Hate crimes will be more punishable under a new law the governor signed this week.
The measure was a result of suggestions from the state’s bi-partisan Holocaust and Genocide Commission. It was introduced to the legislature well before the events in Charlottesville. However, State Rep. Sara Feigenholtz, D-Chicago, said it sends a strong message to those considering acting out their hatred.
“Illinois is a very serious state when it comes to addressing hate crimes,” she said, “and if you commit a hate crime, you are going to pay dearly and you are going to learn why you shouldn’t be doing it.”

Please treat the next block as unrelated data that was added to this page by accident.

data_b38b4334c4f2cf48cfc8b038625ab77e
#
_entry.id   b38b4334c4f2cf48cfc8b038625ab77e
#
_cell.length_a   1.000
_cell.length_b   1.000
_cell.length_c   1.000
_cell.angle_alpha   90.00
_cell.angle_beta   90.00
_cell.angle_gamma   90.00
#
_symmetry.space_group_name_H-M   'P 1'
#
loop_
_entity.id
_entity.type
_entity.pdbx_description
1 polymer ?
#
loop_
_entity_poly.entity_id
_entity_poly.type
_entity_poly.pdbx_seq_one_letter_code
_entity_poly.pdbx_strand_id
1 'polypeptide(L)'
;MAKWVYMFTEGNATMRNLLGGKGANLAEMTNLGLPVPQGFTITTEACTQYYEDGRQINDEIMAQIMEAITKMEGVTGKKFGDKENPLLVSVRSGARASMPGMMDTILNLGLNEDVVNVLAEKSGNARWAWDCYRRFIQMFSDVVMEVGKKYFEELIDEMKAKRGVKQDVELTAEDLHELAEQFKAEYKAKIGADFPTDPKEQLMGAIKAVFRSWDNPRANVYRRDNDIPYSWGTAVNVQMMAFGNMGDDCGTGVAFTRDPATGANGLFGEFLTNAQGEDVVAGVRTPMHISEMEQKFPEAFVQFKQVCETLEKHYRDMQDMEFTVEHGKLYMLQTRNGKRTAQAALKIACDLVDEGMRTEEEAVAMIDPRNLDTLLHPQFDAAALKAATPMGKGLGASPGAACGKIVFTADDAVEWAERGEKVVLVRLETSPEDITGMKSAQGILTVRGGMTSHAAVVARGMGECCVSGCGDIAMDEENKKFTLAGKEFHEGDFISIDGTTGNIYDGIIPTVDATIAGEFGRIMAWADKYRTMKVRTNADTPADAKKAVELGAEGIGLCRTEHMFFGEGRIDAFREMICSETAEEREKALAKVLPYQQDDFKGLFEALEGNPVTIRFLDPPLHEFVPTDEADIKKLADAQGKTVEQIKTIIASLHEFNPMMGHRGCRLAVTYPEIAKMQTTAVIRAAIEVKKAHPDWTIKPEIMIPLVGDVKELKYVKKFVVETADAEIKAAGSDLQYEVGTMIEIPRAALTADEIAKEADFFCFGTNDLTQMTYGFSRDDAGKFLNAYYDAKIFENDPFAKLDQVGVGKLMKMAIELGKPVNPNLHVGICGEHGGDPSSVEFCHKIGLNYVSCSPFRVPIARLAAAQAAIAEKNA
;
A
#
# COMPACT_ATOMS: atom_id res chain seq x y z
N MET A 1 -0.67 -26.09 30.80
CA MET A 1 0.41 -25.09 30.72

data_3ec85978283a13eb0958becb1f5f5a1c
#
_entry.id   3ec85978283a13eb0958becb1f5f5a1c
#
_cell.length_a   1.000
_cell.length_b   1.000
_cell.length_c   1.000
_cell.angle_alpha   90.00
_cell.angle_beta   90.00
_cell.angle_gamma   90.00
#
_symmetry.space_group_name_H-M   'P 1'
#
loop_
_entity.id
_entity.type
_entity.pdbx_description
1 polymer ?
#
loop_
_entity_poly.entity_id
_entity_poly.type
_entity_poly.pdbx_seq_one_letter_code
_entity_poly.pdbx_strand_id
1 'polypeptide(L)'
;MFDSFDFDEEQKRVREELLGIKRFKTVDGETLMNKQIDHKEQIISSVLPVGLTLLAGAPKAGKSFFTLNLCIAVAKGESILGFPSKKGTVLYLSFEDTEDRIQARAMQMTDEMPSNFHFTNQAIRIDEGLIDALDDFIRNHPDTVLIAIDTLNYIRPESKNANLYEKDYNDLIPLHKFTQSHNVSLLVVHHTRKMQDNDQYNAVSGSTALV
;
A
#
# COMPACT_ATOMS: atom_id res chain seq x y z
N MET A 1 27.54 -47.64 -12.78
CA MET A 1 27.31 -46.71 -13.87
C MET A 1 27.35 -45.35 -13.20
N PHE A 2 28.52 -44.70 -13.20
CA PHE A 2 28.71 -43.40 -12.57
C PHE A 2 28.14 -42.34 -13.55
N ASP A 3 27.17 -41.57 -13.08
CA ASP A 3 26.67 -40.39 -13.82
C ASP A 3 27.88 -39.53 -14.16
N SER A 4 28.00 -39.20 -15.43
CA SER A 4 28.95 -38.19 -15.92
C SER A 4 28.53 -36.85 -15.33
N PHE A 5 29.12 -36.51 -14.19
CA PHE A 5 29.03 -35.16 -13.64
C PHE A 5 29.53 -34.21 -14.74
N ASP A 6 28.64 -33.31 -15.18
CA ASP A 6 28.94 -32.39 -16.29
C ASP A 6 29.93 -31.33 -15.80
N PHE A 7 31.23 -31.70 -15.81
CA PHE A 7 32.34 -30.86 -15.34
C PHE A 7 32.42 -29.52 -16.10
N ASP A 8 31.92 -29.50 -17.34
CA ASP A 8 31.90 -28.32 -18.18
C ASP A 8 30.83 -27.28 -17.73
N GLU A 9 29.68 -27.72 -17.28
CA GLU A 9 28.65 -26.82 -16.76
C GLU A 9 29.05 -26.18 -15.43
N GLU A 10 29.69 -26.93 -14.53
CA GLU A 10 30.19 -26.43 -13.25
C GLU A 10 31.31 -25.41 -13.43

Those found guilty of hate crimes will now have to take in-person classes teaching why their actions were wrong. Feigenholtz said “making them have a better understanding hopefully will result in a change in their human behavior.”
They'll also have to perform a minimum 200 hours of community service, and serve their sentences consecutively rather than concurrently.